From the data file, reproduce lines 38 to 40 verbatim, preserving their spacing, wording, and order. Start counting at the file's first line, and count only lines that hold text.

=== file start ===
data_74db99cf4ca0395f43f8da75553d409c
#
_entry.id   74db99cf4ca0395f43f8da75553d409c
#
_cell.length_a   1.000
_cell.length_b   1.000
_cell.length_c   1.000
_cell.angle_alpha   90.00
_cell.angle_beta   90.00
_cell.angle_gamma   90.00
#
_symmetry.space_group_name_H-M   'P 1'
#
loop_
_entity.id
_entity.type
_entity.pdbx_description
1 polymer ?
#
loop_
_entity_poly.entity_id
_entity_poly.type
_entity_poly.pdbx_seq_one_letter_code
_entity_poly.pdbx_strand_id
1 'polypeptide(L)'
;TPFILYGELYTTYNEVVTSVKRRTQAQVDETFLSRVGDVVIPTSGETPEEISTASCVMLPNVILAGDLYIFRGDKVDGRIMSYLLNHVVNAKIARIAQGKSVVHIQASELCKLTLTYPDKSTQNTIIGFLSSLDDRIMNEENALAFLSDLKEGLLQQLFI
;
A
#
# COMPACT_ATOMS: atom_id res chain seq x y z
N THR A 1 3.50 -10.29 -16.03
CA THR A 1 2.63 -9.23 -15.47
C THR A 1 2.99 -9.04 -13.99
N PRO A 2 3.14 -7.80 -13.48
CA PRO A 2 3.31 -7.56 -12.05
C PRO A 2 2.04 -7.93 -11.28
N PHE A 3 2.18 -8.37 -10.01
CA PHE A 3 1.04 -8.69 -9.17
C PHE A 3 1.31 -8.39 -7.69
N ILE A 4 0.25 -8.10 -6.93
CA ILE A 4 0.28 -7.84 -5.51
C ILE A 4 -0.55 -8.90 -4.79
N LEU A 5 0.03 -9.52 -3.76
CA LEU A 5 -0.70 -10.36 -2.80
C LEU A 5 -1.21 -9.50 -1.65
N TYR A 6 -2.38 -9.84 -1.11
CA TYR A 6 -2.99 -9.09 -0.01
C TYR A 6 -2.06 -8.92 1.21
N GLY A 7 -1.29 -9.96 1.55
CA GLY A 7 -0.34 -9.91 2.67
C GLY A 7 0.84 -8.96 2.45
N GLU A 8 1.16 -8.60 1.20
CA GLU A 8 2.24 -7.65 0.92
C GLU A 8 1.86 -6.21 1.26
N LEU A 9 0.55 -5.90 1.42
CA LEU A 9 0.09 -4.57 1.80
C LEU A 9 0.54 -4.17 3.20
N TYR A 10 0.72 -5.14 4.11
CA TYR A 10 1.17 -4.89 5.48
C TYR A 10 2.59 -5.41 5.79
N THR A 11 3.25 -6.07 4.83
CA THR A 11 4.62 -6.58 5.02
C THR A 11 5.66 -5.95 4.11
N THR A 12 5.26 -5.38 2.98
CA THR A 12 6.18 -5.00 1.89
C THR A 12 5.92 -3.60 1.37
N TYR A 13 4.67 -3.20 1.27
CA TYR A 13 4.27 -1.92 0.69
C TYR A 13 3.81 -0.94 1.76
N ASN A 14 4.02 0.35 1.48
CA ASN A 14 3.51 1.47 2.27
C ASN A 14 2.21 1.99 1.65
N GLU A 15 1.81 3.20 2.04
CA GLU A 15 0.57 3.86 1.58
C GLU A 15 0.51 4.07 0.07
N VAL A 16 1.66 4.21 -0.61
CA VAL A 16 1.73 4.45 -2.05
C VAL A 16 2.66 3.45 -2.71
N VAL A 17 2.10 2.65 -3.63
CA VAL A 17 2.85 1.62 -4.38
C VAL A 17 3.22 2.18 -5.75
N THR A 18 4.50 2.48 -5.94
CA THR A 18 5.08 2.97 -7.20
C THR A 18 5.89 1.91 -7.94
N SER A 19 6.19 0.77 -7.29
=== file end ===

CA PHE A 3 1.04 -8.69 -9.17
C PHE A 3 1.31 -8.39 -7.69
N ILE A 4 0.25 -8.10 -6.93